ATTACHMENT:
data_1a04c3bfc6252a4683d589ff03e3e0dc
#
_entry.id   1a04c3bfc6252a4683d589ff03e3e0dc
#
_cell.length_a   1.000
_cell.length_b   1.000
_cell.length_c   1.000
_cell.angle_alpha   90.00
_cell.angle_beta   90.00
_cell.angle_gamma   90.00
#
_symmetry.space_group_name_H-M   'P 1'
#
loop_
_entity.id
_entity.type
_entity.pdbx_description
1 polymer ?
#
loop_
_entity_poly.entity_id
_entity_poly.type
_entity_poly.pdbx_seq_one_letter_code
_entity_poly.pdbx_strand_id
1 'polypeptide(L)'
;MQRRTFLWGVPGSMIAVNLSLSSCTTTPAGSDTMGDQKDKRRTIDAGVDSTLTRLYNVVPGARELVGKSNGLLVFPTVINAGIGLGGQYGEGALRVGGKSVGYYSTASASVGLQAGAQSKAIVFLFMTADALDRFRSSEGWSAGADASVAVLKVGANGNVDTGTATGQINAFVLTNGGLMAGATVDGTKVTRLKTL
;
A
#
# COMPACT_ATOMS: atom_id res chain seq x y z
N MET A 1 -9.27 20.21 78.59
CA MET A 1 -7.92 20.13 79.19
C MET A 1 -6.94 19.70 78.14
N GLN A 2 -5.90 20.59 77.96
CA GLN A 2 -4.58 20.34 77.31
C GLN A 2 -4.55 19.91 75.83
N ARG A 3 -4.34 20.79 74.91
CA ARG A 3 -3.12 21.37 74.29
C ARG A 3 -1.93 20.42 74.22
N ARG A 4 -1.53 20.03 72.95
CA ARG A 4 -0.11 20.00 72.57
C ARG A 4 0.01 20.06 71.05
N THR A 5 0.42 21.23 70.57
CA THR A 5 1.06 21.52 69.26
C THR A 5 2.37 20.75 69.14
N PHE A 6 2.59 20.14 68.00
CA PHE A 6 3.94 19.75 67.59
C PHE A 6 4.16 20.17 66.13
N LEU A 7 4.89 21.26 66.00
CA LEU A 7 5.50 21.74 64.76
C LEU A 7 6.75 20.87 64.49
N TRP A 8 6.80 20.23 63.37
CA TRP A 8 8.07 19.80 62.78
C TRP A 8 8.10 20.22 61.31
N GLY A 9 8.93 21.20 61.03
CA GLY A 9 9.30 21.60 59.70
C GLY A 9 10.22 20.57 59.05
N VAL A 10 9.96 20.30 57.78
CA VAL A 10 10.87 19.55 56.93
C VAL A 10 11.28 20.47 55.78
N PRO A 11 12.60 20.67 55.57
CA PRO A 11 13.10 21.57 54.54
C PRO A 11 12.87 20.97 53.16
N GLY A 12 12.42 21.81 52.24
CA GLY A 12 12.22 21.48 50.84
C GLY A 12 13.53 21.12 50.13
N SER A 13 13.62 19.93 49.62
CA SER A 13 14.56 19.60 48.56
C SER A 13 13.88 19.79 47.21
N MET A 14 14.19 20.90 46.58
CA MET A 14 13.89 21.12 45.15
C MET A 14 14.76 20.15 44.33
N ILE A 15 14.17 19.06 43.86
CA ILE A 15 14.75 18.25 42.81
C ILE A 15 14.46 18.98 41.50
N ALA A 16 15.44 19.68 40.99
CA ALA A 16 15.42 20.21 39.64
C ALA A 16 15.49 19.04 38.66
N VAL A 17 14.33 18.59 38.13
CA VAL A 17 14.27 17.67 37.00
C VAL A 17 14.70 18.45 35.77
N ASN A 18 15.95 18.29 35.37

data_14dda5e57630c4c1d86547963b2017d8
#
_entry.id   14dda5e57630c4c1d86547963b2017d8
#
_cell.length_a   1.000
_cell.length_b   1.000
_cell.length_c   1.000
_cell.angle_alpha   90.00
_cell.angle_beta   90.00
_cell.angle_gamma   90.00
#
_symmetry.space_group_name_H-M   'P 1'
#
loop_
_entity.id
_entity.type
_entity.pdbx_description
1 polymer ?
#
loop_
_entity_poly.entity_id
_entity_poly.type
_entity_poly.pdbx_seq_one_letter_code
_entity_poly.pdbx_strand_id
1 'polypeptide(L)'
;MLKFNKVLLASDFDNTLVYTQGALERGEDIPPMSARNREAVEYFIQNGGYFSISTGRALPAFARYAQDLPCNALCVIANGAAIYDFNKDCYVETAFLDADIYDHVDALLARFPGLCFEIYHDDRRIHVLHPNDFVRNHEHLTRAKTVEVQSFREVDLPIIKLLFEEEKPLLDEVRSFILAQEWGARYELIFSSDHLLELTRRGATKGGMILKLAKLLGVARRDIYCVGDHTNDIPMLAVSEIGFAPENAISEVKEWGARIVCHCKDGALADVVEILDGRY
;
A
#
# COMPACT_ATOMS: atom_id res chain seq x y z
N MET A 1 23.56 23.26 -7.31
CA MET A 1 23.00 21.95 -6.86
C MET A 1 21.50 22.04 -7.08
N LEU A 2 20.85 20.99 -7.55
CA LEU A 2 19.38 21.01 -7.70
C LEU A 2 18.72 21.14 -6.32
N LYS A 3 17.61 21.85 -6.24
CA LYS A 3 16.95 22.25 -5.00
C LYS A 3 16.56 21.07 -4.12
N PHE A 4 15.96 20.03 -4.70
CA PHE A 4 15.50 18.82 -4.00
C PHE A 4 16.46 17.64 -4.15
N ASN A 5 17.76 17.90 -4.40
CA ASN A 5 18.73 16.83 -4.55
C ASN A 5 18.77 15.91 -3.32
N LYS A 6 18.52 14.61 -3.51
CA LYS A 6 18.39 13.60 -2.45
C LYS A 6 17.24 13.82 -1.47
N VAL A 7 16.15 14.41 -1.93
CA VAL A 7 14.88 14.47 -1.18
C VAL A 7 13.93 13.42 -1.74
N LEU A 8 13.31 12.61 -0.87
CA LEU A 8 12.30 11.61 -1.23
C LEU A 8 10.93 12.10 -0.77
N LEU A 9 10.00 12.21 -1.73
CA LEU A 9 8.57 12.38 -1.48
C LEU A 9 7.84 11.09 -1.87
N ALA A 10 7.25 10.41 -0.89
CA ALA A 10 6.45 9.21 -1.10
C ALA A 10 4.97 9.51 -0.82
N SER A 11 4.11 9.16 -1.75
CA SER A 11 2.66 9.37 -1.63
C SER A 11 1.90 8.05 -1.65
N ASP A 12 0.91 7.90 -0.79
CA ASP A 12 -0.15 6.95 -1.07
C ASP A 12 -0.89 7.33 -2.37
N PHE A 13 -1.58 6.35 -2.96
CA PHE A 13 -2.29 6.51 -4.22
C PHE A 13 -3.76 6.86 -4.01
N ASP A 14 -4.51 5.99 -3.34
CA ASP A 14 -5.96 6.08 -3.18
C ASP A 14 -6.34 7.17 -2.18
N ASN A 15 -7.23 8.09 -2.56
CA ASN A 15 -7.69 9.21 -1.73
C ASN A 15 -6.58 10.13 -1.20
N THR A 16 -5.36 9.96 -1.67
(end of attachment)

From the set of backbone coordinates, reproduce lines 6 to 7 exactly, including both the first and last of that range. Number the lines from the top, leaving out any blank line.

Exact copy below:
_cell.length_b   1.000
_cell.length_c   1.000